“The central mythic expression of the archetypal Warrior is that of cosmic combat.”
Often times, modern forms of new age spirituality have difficulty acknowledging this ‘cosmic battle’ because it denies them of believing all is simply positive, loving and good. However, we are not asserting a rigid dualism here: the spiritual warrior is nimble of mind and understands that, indeed, we are all sourced in oneness and yet dualism is an inevitable consequence of incarnation and must be met skillfully, with a paradoxical dance between living in dualism while maintaining an ethereal connection to that mystical realm where all is connected.
“Buddhist monks, Hindu yogis, the ‘whirling dervishes’ among the Muslim Sufis, all strive for a spiritual discipline to defeat what they believed to be forces of evil within their own souls.”
Becoming a spiritual warrior means we must accept and understand all these tricky terms of existence. In fact, they revel in it, for it offers an arena of perpetual exercise of one’s soul power; a whole adventure of cosmic drama and psychic activities to test us and help us more gloriously reveal our true selves. Adversity is not only met with a keen exuberance to wrestle more strength from our dormant aspects but invited as the true and necessary teacher that will aid us in revealing our untapped potentials.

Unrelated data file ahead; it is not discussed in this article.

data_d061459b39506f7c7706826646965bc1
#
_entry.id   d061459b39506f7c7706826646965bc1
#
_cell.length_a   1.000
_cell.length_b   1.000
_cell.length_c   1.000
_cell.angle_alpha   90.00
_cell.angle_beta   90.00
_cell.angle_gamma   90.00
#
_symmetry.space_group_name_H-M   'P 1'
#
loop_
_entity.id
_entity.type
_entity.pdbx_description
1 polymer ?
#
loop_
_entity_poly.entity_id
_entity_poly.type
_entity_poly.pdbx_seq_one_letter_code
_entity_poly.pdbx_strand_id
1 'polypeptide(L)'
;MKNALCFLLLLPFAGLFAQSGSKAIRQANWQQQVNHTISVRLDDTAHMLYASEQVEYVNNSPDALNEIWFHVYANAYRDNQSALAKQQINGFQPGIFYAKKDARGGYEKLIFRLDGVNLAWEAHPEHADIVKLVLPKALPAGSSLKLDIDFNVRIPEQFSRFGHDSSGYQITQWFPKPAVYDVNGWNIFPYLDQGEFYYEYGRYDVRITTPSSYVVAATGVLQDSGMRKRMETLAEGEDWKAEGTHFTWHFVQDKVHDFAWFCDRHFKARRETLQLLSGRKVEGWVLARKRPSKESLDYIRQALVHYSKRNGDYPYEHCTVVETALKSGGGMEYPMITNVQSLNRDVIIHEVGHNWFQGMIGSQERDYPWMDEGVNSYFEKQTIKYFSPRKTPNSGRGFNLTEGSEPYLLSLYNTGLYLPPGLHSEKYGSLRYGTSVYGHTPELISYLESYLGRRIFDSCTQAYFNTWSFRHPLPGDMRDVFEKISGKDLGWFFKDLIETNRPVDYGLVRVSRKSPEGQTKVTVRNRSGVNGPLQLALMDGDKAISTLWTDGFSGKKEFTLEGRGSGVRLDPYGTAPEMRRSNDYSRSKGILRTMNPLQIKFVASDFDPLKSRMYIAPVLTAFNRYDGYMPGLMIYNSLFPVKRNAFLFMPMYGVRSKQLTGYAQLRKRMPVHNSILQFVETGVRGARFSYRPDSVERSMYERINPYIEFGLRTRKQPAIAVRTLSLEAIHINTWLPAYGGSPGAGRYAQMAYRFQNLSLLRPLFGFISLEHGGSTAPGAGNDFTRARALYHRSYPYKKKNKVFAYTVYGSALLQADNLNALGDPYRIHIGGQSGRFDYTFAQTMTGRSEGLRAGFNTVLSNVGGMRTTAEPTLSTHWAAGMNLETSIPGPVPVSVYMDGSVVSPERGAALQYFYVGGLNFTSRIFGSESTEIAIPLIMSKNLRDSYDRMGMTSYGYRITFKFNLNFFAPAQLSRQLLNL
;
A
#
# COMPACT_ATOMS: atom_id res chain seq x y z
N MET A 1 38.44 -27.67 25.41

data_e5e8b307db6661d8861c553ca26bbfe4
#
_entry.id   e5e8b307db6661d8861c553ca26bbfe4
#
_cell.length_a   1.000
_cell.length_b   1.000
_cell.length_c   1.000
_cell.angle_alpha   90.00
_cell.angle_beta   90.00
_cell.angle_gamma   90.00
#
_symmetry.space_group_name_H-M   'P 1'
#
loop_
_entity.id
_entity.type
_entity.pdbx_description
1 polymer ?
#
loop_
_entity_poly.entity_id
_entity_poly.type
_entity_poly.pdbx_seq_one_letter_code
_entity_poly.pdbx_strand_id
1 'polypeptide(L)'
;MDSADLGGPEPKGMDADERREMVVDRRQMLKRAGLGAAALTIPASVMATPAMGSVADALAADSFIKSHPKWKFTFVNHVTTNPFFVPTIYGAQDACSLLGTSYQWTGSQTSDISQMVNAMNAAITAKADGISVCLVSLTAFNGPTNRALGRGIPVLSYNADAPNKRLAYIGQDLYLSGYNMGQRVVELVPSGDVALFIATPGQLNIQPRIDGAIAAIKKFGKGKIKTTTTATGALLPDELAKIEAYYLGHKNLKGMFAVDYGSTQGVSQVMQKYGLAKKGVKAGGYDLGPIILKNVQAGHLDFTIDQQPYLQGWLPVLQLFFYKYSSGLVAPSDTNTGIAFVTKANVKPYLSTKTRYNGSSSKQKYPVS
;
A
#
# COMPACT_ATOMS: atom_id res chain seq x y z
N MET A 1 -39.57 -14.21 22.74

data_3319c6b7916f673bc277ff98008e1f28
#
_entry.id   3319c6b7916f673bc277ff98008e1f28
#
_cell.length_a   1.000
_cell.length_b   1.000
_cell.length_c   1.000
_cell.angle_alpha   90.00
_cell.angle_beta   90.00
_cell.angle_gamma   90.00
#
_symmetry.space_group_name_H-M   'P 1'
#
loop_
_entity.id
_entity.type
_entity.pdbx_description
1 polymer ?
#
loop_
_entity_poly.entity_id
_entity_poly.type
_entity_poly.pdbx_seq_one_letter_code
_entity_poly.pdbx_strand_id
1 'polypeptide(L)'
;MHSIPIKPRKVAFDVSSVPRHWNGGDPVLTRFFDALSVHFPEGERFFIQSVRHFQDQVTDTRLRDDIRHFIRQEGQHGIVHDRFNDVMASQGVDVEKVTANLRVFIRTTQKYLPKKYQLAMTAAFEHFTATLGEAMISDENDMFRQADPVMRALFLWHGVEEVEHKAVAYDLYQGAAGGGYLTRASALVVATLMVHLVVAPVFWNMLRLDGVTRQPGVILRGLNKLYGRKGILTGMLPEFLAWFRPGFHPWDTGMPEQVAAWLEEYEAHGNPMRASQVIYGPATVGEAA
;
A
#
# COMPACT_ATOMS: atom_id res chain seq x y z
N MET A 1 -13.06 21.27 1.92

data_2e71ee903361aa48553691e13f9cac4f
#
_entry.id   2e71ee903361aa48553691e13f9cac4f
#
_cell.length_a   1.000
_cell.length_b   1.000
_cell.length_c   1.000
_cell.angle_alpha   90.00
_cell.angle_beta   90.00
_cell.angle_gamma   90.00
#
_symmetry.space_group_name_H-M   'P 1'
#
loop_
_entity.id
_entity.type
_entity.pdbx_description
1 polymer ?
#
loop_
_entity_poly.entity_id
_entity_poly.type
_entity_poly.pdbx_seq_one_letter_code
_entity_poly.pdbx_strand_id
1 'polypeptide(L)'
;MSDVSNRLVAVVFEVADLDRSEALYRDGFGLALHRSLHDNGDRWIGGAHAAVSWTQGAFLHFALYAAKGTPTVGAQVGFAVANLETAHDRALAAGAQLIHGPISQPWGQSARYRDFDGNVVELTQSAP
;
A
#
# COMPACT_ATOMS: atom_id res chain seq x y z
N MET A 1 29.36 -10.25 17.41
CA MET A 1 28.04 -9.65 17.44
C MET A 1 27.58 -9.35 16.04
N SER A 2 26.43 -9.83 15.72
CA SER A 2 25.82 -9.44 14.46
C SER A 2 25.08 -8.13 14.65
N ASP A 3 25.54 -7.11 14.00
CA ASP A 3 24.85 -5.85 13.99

The spiritual warrior comes to battle not with a physical sword but the sword of their state of consciousness. Well-honed by meditation, mindfulness and spiritual arts of body (including martial arts, yoga, qigong, etc.), they bring to battle a robust and impassioned sense of peace that is ever-vigilant to restore order when chaos rises. For example, when two people are in a heated argument, falling deeper into unconsciousness reactivity, turning vile to one another, the spiritual warrior will intervene to assert the oneness that is being forgotten by the emphatic dualism of their argument. The spiritual warrior is always on the lookout for such opportunities, even among those they have never met. They do not enter into intervention stupidly or naively: they know they will potentially be harmed but they are drawn because their anger at seeing other human beings of marvelous beingness compromising such in vain emotional conflicts trumps the anger of those skirmishing. They assert such anger, aggressively, and yet gracefully because they are skillfully master of themselves. They know how to hold and channel psychic force so that just the perfect amount is released in a moment. This is honed by skillfully living from the heart, in the present moment, which unleashes a masterful understanding of connecting to the infinite wisdom of the present moment. It is also honed by an understanding that body practice is the root of spiritual practice because the body is container and instrument for spiritual forces. When the body is made fit and fluid, the mind that is within the body is much more stronger and better able to channel force powerfully, express keen and clear insights in abundance and ever-transform emotional ‘chaos’ of anxiety, rage, depress etc. into useful feelings that rather than overwhelm us inform us.